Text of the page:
Key Leaders Oppose State Smoking Ban

Ehrlich, Democrats Resist Higher Tobacco Tax

Despite a wave of success on the local level, the effort to extend a restaurant smoking ban across Maryland faces a tough road as tobacco lobbyists and health groups rev up sophisticated campaigns to influence the measure, lawmakers say.

Both the smoking ban and a proposed increase in the tobacco tax face stiff opposition and will find significant resistance from Gov. Robert L. Ehrlich Jr. (R) and Democrats who preside over the House and Senate. Senate President Thomas V. Mike Miller Jr. said he had little appetite for a tax increase of any kind and cited his upbringing surrounded by tobacco fields as the reason he won't back a smoking ban.

"I'm going to vote against it," said Miller, who represents parts of Prince George's and Calvert counties. "I don't like smoke, but I respect the right of my constituents to eat where they want and the right of restaurant owners to create the kind of ambiance they'd like for their customers."

Man Executed for Killing Woman in '91

Death Penalty Study Found Racial Disparities

Death row inmate Wesley E. Baker died Monday night by lethal injection, becoming the first black man executed in Maryland since a state-sponsored study found disparities, by race and geography, in how the death penalty law is used.

In the snow outside the former Maryland State Penitentiary in Baltimore, about 50 protesters chanted and carried signs. Baker, 47, was condemned to death for fatally shooting a woman, in front of her two grandchildren, in a 1991 robbery in a Catonsville mall parking lot.

Baker's was the first execution in the state since June 2004 and the fifth since the U.S. Supreme Court reinstated the death penalty in 1976.

3 Sentenced to Prison in Charles Arsons

Man Who Planned Crime Gets Nearly 20 Years

Almost a year to the day after a series of arson fires devastated the Hunters Brooke housing development in Charles County, a federal judge handed down a sentence of nearly 20 years to Patrick S. Walsh, 21, the Fort Washington man who planned the crime.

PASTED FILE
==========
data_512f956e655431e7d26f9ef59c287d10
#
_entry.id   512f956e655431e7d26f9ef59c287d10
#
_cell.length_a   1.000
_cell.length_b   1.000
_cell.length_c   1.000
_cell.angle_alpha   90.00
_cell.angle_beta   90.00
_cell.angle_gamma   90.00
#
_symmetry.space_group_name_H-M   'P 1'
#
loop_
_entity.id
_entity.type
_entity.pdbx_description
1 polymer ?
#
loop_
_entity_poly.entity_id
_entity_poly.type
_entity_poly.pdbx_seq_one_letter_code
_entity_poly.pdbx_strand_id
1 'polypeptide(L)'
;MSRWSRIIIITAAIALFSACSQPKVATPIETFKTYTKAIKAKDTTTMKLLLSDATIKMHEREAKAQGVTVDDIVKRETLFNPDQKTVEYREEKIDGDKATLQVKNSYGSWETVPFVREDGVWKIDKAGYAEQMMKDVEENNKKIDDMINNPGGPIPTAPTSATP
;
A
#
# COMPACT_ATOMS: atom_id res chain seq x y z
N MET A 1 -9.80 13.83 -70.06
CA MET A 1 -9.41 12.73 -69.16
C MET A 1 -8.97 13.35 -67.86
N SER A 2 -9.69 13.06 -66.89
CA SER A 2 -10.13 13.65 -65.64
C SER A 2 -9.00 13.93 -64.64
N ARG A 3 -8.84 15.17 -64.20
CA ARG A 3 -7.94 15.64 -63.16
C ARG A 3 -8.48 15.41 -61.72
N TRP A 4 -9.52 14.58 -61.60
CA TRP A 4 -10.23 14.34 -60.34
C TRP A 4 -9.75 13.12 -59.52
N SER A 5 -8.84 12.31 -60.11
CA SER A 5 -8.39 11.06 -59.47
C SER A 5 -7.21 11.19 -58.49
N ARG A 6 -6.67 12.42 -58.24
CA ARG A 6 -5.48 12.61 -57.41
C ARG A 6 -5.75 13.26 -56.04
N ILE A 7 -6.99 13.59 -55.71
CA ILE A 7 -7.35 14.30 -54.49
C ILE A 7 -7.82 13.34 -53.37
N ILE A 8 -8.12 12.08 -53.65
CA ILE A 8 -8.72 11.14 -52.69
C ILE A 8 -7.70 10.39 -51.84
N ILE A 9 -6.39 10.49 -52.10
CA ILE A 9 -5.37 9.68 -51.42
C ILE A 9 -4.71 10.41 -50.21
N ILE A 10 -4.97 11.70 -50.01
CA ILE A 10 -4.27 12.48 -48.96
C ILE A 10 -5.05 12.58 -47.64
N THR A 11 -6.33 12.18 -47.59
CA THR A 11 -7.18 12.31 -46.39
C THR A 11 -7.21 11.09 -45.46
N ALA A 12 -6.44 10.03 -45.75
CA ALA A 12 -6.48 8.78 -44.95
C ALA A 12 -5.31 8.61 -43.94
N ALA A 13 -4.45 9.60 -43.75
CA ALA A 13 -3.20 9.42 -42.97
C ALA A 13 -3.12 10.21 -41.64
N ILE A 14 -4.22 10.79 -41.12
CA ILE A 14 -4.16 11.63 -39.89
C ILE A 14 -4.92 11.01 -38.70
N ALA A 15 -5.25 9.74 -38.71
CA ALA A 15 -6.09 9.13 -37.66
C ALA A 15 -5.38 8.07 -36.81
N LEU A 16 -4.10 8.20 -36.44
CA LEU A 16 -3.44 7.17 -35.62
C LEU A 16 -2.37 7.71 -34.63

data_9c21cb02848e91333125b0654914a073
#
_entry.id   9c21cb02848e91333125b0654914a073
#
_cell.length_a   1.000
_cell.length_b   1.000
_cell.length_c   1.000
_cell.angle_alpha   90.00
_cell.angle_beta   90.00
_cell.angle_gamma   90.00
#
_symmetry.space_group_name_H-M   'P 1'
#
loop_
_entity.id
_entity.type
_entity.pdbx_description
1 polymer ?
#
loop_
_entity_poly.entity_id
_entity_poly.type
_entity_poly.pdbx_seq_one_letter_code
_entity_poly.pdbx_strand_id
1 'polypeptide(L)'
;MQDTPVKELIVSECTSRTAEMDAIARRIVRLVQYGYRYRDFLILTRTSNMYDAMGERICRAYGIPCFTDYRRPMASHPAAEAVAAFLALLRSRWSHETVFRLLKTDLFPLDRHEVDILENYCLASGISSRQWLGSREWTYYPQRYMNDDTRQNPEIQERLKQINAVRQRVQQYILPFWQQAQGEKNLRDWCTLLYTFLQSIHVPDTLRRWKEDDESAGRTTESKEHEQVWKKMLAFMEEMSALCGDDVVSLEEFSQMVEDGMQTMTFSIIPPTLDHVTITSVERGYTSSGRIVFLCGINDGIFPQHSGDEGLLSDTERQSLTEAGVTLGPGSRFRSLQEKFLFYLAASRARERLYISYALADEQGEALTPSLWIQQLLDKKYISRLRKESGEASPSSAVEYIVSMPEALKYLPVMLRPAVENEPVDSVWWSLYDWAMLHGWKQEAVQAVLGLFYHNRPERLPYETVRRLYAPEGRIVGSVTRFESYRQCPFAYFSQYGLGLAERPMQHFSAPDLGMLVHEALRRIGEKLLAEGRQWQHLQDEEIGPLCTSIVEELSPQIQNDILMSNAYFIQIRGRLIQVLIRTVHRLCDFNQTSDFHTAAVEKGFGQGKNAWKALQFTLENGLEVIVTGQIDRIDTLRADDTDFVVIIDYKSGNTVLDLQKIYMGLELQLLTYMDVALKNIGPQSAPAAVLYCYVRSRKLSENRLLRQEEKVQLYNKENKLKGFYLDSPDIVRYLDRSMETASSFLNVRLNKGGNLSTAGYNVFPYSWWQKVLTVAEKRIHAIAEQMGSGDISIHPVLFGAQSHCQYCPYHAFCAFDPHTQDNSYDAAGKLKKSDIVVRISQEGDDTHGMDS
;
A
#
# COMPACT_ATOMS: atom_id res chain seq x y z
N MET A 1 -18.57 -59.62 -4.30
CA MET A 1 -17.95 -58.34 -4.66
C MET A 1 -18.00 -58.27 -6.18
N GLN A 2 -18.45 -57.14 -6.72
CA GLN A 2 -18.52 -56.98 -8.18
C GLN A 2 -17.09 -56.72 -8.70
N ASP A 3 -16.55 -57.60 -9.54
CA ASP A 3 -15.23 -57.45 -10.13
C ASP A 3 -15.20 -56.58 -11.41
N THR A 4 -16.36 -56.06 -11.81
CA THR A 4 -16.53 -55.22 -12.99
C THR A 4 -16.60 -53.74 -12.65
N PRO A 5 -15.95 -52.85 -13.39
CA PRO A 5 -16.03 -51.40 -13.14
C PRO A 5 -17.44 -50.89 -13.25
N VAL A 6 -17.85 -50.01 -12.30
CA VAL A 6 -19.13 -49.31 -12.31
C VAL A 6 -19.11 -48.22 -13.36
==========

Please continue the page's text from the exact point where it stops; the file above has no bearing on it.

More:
U.S. District Judge Roger W. Titus also sentenced two other men who pleaded guilty to helping set the fires: Security guard Aaron L. Speed, 22, was ordered to serve more than eight years, and firefighter trainee Jeremy D. Parady, 21, more than seven years.

The fires destroyed 12 new, unoccupied homes and damaged 15 others. The fires, set before dawn Dec. 6, 2004, were Maryland's biggest residential arson in memory.

Del. Brown Joins O'Malley Ticket

Rival Praises Choice of Pr. George's Legislator

Del. Anthony G. Brown (D), a second-term legislator from Prince George's County, accepted an offer to be Baltimore Mayor Martin O'Malley's running mate in next year's governor's race.

O'Malley's chief rival for the Democratic nomination, Montgomery County Executive Douglas M. Duncan, praised the selection of Brown. However, Duncan said in a statement, "the choice Democratic primary voters face is not about lieutenant gubernatorial candidates. . . . The choice is between Doug Duncan and Martin O'Malley."

O'Malley said he will formally announce his pick tomorrow morning at an event in Brown's home town of Mitchellville before the two head out on a three-day tour of the state.

Across the Region

Metro Management; Leesburg Pike Proposal

* A majority of Metro board members have become disillusioned with the performance of the agency's top executive, Richard A. White, and have begun closed-door discussions about how to remove him from the job, according to several sources familiar with the talks.

* Managers of the project that would extend Metro through Tysons Corner unveiled a proposal that would transform Leesburg Pike in the Tysons area from a strip mall-oriented highway into an eight-lane, pedestrian-friendly urban boulevard with a Metrorail line overhead.

Snow Must Go Schools were closed Friday in Alexandria, but Marlon Newman and Eric McKenney still cleared sidewalks at Lyles-Crouch Traditional Academy.